Friday, 1 January 2016

A runaway success!

The Year of the Runaways

by

Sunjeev Sahota

This is the story of the lives of migrants, legal and illegal. Randeep, Avtar and Tochi live in a house in Sheffield. It shows the reasons why they made the trip to the UK – lack of money, lack of work, poor harvests, the precariousness of life in the face of mounting debt, parents and siblings to support back home (Avtar) , or after their violent caste provoked deaths (Tochi). The routes taken – selling kidneys, taking out loans to pay for student visas, loans to secure the family’s business in times of economic stress, the arranged marriage-visa route and the “back of a lorry” route. Randeep’s visa wife is Narindar a highly religious British Sikh, who has chosen this route, against family honour and community values, to help where once she could not, to now do what she considers “the right thing”. This is their story over the course of a year when their 4 lives are flung together. They struggle to find work with their “fauji” status, even with student visa, a marriage visa, there is a fine line of difference between them and Tochi’s fully illegal status. They  have to keep their money as cash, sending most of it back home, as regular, and as much as possible, balancing the need for this, with the demands of the loan sharks UK agents, with eating, surviving on roti and sabzi fo rthe most part. They are easy prey to the unscrupulous gang masters, shop and restaurant owners who pay them a pittance for long hours of work in terrible conditions, never mind those who steal their passports and lock them up at night between workdays. Its a grim but realistic account of a life most of us are comfortably ignorant of. Sahota captures very well the characters, their plight, their hopes and fears, their brotherly love, their isolation, their moments of tenderness and humanity, of brutality and survival.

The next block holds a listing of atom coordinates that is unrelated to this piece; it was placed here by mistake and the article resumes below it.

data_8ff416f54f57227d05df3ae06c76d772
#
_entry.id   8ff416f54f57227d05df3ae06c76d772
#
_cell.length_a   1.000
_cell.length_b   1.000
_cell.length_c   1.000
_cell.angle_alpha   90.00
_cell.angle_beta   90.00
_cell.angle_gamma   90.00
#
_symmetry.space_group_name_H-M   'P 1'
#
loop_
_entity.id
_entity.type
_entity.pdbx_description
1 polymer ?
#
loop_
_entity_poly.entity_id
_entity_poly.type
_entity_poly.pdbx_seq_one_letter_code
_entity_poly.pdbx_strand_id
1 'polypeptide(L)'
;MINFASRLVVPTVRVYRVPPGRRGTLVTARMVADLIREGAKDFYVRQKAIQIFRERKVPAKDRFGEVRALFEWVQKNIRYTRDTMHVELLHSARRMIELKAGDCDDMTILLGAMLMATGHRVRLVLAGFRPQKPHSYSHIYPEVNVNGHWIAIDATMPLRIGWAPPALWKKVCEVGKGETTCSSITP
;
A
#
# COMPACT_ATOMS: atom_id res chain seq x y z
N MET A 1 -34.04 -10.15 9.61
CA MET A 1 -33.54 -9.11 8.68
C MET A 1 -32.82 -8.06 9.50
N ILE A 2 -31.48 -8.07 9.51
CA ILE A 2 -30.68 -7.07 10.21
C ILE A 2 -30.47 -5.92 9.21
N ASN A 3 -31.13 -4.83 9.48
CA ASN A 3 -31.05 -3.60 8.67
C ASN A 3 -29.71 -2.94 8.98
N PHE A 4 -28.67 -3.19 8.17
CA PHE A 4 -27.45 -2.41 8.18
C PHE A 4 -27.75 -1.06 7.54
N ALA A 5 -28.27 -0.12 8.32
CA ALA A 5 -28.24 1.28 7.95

ashramblings verdict 4* and a very just 2015 Booker shortlisting. The audio version is read brilliantly read by Sartaj Garewal giving the Hindi vernacular an authentic ring, thereby helping readers not used to the sounds, intonations, or vocabularly, the integratiion of which, in my opinion, Sahota handles really well removing the need for a glossary.

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